For any thyroid scan, you may be asked to avoid certain foods that contain iodine for about a week before your procedure. Typically, you shouldn't eat:

  • Dairy products
  • Shellfish
  • Sushi
  • Kelp
  • Seaweed
  • Iodized salt
  • Seasonings that contain iodized salt

You also should refrain from using:

  • Antihistamines
  • Cough syrups
  • Multivitamins
  • Supplements containing iodine

Other drugs that could affect the results of an RAIU are:

  • Adrenocorticotropic hormone (ACTH)
  • Barbiturates
  • Corticosteroids
  • Estrogen
  • Lithium
  • Lugol’s solution, which contains iodine
  • Nitrates
  • Phenothiazines
  • Tolbutamide

You shouldn't have any other imaging tests that use radioactive iodine for six weeks before your thyroid scan. A few days before your procedure, your doctor may request a blood test to confirm that your thyroid function is still abnormal. Thyroid scans are used as secondary diagnostic tools to other tests, such as blood work. A scan isn't typically used when thyroid functions are normal. An exception to this is when there are nodules or goiters present.

You may have to fast for several hours before your exam. Food can affect the accuracy of the RAIU measurement.

You'll have to remove any jewelry or other metal accessories before the test. These may interfere with the accuracy of the scan.

What does a thyroid scan do?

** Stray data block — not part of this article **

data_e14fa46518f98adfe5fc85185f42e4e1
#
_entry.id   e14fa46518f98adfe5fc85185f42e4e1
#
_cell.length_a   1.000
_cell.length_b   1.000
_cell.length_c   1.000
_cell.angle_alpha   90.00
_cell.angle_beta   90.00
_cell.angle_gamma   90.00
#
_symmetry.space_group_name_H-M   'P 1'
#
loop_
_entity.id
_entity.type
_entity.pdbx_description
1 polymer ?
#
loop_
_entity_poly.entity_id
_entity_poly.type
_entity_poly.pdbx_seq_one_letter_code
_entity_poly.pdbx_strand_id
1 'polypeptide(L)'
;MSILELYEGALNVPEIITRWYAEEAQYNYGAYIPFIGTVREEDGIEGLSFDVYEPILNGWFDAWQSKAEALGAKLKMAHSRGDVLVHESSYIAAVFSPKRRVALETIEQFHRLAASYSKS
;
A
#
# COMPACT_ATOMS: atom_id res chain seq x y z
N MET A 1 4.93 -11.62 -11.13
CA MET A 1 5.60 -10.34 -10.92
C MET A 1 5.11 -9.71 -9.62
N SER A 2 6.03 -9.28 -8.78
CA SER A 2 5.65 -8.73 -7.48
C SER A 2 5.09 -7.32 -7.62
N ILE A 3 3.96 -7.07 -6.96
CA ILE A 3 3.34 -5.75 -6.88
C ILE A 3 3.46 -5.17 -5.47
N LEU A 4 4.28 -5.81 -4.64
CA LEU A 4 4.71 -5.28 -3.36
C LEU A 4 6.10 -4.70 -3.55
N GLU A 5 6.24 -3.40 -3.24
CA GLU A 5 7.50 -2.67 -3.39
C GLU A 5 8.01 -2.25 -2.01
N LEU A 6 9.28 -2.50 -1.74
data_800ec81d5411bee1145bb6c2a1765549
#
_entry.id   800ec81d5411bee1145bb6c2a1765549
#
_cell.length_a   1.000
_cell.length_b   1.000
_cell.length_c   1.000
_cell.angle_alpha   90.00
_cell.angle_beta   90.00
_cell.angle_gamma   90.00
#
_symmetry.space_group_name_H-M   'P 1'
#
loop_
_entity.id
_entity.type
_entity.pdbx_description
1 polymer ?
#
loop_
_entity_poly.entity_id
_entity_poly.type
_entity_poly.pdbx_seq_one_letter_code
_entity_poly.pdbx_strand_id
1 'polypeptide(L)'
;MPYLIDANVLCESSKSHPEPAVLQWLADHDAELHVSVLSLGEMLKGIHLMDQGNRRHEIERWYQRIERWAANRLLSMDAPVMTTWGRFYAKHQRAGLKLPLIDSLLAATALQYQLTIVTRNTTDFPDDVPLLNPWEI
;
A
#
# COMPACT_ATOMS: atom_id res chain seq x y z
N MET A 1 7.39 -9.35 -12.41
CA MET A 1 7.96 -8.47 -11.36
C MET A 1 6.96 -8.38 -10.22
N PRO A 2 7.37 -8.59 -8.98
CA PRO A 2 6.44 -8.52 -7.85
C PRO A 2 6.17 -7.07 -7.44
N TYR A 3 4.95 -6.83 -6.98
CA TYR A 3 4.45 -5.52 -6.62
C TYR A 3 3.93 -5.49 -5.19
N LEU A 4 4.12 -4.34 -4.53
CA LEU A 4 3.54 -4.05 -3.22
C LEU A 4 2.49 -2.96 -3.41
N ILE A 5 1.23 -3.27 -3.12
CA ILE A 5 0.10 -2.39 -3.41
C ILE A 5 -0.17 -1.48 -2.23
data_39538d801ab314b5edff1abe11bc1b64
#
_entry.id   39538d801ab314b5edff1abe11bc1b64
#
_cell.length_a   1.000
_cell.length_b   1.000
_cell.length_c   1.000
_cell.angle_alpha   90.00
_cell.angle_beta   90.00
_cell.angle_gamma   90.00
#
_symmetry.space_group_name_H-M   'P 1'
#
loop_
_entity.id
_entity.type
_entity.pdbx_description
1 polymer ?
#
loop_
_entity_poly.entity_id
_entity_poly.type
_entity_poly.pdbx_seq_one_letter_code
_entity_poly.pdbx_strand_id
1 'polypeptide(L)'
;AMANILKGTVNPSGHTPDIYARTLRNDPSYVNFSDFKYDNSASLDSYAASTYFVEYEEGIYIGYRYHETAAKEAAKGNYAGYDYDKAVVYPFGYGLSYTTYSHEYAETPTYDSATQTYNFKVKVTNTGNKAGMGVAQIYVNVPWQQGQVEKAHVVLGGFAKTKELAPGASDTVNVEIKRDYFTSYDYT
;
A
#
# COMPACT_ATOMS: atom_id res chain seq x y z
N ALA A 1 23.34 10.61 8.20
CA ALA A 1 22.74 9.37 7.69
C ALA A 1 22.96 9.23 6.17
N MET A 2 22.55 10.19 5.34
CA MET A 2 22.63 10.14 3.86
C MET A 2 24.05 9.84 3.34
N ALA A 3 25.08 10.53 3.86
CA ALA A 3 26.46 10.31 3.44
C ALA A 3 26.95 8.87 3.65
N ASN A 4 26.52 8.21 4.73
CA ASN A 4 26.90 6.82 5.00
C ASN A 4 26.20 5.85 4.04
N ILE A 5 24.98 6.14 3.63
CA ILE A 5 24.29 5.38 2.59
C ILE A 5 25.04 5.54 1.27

• A thyroid scan can provide information on the size and shape of the gland as well as the overall activity of the gland (is the whole thyroid gland overactive or underactive?).
  • For example, thyroid scanning is used to determine how active thyroid tissue is in manufacturing thyroid hormone. This feature can determine whether inflammation of the thyroid gland (thyroiditis) is present. It can also detect the presence and degree of overactivity of the gland (hyperthyroidism). In this case the scan reveals increased iodine uptake by the whole gland.
  • In addition, a thyroid scan can provide information on specific areas within the thyroid gland and can help to determine whether any localized areas are hyperfunctioning or under functioning compared to the rest of the gland. In these cases spots appear on the image corresponding to areas that take up iodine differently from the rest of the gland.
  • Thyroid scanning is especially helpful in evaluating thyroid nodules, particularly after a fine needle aspiration biopsy has failed to provide a diagnosis. A scan will reveal whether a thyroid nodule is "functioning" or "nonfunctioning".
  • Doctors refer to hyperfunctioning nodules of the thyroid (those that are actively taking up iodine to produce thyroid hormone more so than surrounding thyroid tissue) as "hot" nodules, and these hyperfunctioning areas are seen on the image of the thyroid gland. A nonfunctioning nodule does not take up iodine and produces a localized "cold" area on the image of the thyroid gland.
  • In addition, thyroid scanning can be done to help determine if thyroid cancer has spread beyond the bed of the thyroid in the neck. For this purpose, usually a whole body thyroid scan is performed.